When an artificial intelligence-powered “swarm” correctly predicted the order of the top four finishers in last year’s Kentucky Derby, the surprising story got picked up around the world.

For the 2017 Derby, artificial intelligence learned the same lesson that has been beating up dyed-in-the-wool handicappers for over a century: horse racing is the most unpredictable sport on the planet.

This year’s swarm only predicted two of the four top finishers—Always Dreaming and Classic Empire—and it had the pair in the wrong order. The swarm picked Always Dreaming fourth while the colt ended up controlling the race and winning easily. Classic Empire was the disputed top selection of the swarm but he barely nabbed fourth place in the race on Saturday.

The swarm’s picks for second and third—McCracken and Irish War Cry—finished eighth and tenth, respectively.

The swarm was thrown into disarray by the unlikely performance of two longshots: Looking at Lee (second place) and Battle of Midway (third place). Both horses unexpectedly ran huge races that left racing experts scratching their heads.

SEE: How ‘artificial swarm intelligence’ uses people to make better predictions than experts

In fairness to the AI swarm, there were a couple key factors that contributed to the unpredictable outcome of the race.

The first was the weather. It’s rained for three straight days in Louisville leading up to the Derby and that made the track wet and sloppy. Since all of these horses are three year olds, most of them had rarely, if ever, run on a wet surface. Whenever it rains for the Derby, it always throws the race into a much more unpredictable state because you’re not sure how the track will play or how a lot of these horses will react to it.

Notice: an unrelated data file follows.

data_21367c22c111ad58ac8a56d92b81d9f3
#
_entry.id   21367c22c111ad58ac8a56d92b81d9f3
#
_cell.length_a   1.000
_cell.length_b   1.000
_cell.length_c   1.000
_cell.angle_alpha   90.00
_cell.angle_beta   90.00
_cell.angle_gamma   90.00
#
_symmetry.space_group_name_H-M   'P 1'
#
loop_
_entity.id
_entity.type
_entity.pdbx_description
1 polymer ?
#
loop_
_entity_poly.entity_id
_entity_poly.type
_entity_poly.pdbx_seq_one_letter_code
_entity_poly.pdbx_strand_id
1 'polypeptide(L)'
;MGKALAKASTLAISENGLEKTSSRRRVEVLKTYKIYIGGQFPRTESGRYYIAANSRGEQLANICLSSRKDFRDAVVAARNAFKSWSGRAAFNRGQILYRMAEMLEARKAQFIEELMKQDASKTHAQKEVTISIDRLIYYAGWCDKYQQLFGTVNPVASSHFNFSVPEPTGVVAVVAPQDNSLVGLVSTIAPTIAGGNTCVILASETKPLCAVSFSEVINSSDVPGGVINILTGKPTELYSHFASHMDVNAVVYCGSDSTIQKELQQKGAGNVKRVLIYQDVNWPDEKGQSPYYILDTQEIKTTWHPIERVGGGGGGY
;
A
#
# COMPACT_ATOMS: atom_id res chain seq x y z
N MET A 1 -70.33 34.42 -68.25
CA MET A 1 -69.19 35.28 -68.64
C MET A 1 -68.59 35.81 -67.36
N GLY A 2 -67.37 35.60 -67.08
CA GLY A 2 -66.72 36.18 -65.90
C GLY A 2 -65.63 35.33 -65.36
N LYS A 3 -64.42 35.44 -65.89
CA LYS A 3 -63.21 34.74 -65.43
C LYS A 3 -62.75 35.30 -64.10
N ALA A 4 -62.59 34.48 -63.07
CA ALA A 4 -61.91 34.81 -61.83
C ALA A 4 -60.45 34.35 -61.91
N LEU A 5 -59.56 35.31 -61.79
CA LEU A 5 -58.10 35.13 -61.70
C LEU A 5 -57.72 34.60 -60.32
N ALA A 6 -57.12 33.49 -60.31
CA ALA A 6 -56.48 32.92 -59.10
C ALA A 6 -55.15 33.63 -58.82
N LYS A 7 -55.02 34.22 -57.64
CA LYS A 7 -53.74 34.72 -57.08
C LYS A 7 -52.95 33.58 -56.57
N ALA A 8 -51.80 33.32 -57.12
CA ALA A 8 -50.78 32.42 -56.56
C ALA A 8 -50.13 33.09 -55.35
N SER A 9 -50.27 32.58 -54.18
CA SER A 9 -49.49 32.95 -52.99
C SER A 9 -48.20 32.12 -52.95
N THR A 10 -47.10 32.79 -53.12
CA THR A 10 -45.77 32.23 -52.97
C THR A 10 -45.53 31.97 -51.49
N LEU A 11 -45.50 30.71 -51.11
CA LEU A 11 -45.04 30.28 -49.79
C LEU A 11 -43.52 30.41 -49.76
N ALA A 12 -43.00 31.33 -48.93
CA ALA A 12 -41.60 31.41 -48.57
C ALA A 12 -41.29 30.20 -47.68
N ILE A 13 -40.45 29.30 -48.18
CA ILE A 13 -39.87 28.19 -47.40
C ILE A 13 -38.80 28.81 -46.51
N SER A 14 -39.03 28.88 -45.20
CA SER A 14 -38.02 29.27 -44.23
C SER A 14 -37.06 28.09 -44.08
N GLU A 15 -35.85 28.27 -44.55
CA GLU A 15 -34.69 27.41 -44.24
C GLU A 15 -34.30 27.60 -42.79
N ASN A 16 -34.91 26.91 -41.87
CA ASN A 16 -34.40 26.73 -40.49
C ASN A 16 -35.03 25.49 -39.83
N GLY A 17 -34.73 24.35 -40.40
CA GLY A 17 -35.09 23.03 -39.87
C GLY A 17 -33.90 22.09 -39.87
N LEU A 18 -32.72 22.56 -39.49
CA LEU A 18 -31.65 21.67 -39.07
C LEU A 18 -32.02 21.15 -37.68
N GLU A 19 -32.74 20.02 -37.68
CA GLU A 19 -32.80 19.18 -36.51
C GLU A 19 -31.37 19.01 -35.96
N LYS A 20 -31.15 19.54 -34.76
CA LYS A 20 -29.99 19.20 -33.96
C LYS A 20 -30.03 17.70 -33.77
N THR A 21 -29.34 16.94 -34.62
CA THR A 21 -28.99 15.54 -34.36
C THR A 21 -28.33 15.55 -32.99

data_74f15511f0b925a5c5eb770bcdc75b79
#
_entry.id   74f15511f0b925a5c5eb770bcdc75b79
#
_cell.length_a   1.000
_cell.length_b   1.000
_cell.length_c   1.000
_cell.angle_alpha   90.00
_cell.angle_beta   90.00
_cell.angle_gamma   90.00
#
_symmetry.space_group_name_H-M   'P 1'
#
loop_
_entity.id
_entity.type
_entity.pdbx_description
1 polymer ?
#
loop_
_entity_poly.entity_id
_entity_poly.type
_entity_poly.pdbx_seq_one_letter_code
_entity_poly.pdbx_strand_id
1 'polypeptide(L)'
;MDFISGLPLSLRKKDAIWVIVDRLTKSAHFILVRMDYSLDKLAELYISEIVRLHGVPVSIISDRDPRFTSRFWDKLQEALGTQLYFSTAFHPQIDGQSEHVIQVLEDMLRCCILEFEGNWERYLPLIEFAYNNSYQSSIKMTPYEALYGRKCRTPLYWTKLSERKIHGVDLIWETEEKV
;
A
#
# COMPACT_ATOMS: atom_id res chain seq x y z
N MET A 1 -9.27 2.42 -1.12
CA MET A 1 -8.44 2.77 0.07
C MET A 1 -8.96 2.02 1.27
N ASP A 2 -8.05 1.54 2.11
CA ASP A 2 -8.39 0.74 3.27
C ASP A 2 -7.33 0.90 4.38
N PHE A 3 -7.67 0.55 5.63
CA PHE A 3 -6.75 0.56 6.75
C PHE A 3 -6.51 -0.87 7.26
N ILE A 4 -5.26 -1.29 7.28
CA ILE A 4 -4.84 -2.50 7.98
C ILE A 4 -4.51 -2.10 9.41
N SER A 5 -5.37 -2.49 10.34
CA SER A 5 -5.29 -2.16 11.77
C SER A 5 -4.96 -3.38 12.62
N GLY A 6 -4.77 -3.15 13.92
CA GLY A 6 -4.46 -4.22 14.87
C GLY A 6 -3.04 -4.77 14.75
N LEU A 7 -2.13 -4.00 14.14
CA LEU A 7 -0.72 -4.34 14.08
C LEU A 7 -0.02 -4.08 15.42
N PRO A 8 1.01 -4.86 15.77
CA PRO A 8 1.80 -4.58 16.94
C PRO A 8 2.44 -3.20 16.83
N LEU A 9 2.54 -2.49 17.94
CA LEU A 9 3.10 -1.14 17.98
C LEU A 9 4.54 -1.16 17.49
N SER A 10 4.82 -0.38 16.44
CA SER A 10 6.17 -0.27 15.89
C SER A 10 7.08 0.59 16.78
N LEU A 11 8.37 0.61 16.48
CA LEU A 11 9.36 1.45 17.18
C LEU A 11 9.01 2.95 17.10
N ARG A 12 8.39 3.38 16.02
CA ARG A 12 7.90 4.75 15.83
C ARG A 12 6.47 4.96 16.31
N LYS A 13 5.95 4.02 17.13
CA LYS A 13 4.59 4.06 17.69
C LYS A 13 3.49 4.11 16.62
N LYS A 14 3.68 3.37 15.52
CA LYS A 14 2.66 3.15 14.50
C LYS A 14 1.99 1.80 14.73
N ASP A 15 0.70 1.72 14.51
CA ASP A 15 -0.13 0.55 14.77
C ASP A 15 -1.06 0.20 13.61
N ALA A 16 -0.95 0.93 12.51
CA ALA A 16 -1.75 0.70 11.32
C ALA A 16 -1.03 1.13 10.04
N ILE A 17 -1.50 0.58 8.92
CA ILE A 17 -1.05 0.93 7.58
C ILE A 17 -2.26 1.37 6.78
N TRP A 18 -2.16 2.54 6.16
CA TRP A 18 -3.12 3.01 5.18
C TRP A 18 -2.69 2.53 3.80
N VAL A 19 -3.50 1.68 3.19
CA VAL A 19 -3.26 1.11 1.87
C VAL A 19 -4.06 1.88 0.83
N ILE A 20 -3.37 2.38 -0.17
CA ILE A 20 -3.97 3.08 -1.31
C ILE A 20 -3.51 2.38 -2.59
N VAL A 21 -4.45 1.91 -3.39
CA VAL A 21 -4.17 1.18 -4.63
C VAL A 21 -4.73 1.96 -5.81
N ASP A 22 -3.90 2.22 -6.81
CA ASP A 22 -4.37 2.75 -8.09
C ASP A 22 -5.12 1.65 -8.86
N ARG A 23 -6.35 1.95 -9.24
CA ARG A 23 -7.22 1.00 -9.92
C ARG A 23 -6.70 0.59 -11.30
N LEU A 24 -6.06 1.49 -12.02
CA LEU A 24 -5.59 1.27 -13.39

The other factor was that since the rain started on Thursday, the track has been favoring front-running speed horses and horses that stay down near the rail. As a result, in the past 72 hours the public moved frontrunners Always Dreaming and Irish War Cry ahead of Classic Empire, a stalker, and McCracken, a come-from-behinder. The public bet down Always Dreaming and Irish War Cry to become the 9-2 co-favorites and bet up both Classic Empire and McCracken to 6-1. In other words, a lot more more was placed on the first two because of the rain and the fact that the track favored speed horses on Kentucky Oaks day on Friday.

The swarm didn’t have that information when it made its picks on Wednesday. It’s likely that if the swarm had been executed on the morning of the race, the results would have been different. It likely would have favored the speed horses, just as the public bettors did.

Still, it’s unlikely that the swarm would have moved Looking at Lee or Battle of Midway into its prediction for the top four finishers. But, it might have also changed the longshot picks that the swarm targeted. We should note that among the four longshots the swarm recommended keeping an eye on, Battle of Midway was one of them.

SEE: How to Implement AI and machine learning (a ZDNet/TechRepublic special report)

The bigger questions, of course, are whether swarm AI outperformed polls and experts—as it’s done in the past—and if it’s still a useful tool. Since it hit two of the four places and Looking at Lee and Battle of Midway were barely part of any conversations about potential Derby winners, it’s fair to say the swarm performed at least as well as most experts and polls, and it outperformed many of them since lots of prognostications came up completely empty on this year’s Derby.

With that in mind, it’s still a good idea to consider a group decision-making tool like Unanimous A.I. instead of polls for market research. Just keep in mind that if you’re dealing with a phenomenon as unpredictable as horse racing, it’s still going to be chronically disrupted by outliers.

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Image: Jason Hiner/TechRepublic

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